Use RFB Framework to Choose a Good Monitor for Long Work

I  use computer primary for browsing, coding , and writing. A good monitor helps me to work more efficiently and keep my eyes comfortable. To get a good monitor for my needs, I design RFB framework stands for Resolution, Flicker, and Brightness to help.

Resolution – it’s Bi-direction

The monitor provides fixed pixels within fix dimension. Higher resolution means more detail on screen. But it’s not always higher is better, your feeling is important, too. It’s not comfortable to see small things for long time nor to click on them. There is a limit of your eye resolution.

You may change how it use each pixel to display information with different operating system.  Most may provides different resolution options on screen, and some may control how many pixels on icon which means you don’t need to sacrifice size to higher resolution.

Flicker – Read my Lips: NO!

With LED as the light source for LCD, to change the brightness means to different cycling the LED backlight. This technique is PWM. TFT Central has a great article explaining the whole story.

When the cycling is slow, you might notice flickering and feel uncomfortable after long working. Then you need a flicker free monitor. It may be achieved with much higher cycling frequency or  use DC (direct current) for backlight dimming to replace PWM.

Not every company put flickering information in spec. You may take a look at the two source to check if your monitor is flicker free.

  1. TFT Central: Flicker Free Monitor Database
  2. PC Monitors: Forum: Flicker-free monitors

Brightness – Enough is Enough

I have cataract and have one intraocular len in my right eye. Therefore, I preferred to work at lower brightness.

Most IPS and VA monitors are too bright for me. Therefore, I stay with TN.

ewaller posts an interesting reply on bbs of in topic How to adjust brightness/contrast with xorg/intel? I like how he explains brightness, contrast, color, and backlight. It helps me to understand them from a broadcast view.

“Brightness” controls the black level. If set too low, pixels that are not supposed to be black will be black. If set too high, pixels that are supposed to be black are somewhat gray. The proper way to adjust this on a CRT TV is using a color bar with a bright pluge in the lower right hand corner. On a computer LCD display, the proper way to set this is to display a pattern with gray steps and adjust the brightness such that the first bar (black) is not visible, but such that the second bar is and is distinguishable from the third. On a LCD, this is not generally a problem in that when all zeros are sent to the shutters, it is as black as it is going to get. Some drivers will allow clipping of the digital signals at the low end, but all that really does is clip things that are not supposed to be black to black.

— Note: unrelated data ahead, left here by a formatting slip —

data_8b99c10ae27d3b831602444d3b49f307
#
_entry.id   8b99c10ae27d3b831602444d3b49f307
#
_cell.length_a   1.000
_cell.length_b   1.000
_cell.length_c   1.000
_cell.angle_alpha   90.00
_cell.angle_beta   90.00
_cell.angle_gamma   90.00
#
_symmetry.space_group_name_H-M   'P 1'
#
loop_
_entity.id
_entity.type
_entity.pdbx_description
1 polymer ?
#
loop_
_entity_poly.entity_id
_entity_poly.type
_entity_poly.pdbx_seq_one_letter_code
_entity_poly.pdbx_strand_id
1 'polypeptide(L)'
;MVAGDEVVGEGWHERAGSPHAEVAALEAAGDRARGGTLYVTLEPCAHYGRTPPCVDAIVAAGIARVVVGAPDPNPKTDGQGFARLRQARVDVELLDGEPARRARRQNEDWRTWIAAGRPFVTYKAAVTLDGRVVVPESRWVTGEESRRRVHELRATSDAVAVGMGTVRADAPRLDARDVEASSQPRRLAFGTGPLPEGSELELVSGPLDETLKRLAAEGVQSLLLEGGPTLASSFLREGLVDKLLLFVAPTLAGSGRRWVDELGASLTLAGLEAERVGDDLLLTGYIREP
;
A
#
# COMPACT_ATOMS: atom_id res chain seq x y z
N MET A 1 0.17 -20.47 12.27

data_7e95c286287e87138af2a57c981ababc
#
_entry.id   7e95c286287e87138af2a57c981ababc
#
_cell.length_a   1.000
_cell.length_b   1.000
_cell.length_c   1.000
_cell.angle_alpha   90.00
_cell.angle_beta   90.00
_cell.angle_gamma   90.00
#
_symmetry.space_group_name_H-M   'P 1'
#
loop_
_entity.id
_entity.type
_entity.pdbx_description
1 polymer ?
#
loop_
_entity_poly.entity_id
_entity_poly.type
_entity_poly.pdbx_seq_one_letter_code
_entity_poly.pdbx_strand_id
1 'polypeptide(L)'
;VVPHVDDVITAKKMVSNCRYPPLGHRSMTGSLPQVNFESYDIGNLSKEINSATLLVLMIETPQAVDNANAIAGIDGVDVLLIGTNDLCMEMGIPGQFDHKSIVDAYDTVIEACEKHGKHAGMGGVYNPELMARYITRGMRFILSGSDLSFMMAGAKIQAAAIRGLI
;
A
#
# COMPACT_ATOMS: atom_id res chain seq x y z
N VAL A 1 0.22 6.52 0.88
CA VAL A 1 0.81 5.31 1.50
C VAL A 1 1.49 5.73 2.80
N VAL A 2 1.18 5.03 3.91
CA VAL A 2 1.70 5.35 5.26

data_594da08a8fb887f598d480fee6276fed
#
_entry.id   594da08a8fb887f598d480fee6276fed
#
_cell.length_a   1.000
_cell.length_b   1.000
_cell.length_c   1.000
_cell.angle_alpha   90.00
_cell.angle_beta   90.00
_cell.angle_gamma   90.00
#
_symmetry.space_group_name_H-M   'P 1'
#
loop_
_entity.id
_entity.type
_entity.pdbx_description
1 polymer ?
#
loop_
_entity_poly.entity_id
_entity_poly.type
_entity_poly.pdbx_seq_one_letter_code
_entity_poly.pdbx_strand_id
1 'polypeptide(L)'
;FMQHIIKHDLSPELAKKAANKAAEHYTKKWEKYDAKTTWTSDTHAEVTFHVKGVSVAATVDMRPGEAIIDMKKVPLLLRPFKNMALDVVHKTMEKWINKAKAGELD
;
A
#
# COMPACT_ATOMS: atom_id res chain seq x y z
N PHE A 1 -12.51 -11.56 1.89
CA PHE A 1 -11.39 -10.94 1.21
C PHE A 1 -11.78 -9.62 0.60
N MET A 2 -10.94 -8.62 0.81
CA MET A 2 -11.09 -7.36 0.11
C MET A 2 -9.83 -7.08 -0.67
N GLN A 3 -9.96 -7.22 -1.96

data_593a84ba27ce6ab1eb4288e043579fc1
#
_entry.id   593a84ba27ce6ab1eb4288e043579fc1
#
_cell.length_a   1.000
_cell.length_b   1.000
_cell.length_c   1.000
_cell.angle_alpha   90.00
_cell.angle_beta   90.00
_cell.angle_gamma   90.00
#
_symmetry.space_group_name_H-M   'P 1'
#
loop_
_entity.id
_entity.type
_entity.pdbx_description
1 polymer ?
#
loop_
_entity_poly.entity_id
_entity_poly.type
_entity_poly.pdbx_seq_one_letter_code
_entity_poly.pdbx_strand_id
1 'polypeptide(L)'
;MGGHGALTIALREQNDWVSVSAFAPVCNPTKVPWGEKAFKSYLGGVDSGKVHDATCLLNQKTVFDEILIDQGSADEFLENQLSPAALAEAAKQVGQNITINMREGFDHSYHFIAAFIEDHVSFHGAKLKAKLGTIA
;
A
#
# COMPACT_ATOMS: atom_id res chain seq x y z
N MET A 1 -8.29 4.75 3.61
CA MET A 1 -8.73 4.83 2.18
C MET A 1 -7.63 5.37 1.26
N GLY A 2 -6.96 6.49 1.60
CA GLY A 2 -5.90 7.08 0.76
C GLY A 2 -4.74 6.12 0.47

“Contrast” on a TV actually controls the gain of the luminance (black and white part of the picture). The contrast should be adjusted such that a gray step pattern does not saturate to white until the last step in the pattern. The second to last step should be distinguishable from the last. Again,in an all digital system, this should not be an issue, but could become an issue if one is still using a VGA system.

As an aside, the “Color” control is the chrominance gain and controls the color saturation whereas “tint” (only on NTSC) controls the phase of the color subcarrier (PAL and SECAM avoid this by changing reversing the phase on every other line)

Then comes the backlight issue. In most LCD systems, the Luminance is a function of both the backlight level and the individual shutters. The real definition of contrast can be simplified as a ratio of the display luminance to the amount of ambient light reflected from the display. In low light conditions, it is easy to get a high contrast display (>1000:1), whereas the same display in high ambient light may be lucky to achieve 3:1. The only way to drive up that contrast ratio is by improving the display luminance (either by increasing backlight brighness or by improving the transmittance of the LCD.


  1. Wiki: Operating system
  2. Wiki: Eye
  3. Wiki: Light-emitting diode
  4. Wiki: Liquid-crystal display
  5. Wiki: Pulse-width modulation
  6. TFT Central
  7. TFT Central: Pulse Width Modulation
  8. TFT Central: Flicker Free Monitor Database
  9. PC Monitors: Forum: Flicker-free monitors
  10. 巴哈姆特:【討論】來討論最近很夯的BENQ GW2450HM不閃屏
  11. Wiki: Cataract
  12. Wiki: Intraocular lens
  13. T17 討論區:[心得] BenQ VA液晶顯示器體驗會 之 謎思大挑戰
  14. Wiki: Liquid-crystal display: Vertical alignment (VA)
  15. Wiki: Liquid-crystal display: IPS LCD vs AMOLED
  16. Wiki: Liquid-crystal display: Twisted nematic (TN)
  17. bbs: How to adjust brightness/contrast with xorg/intel?

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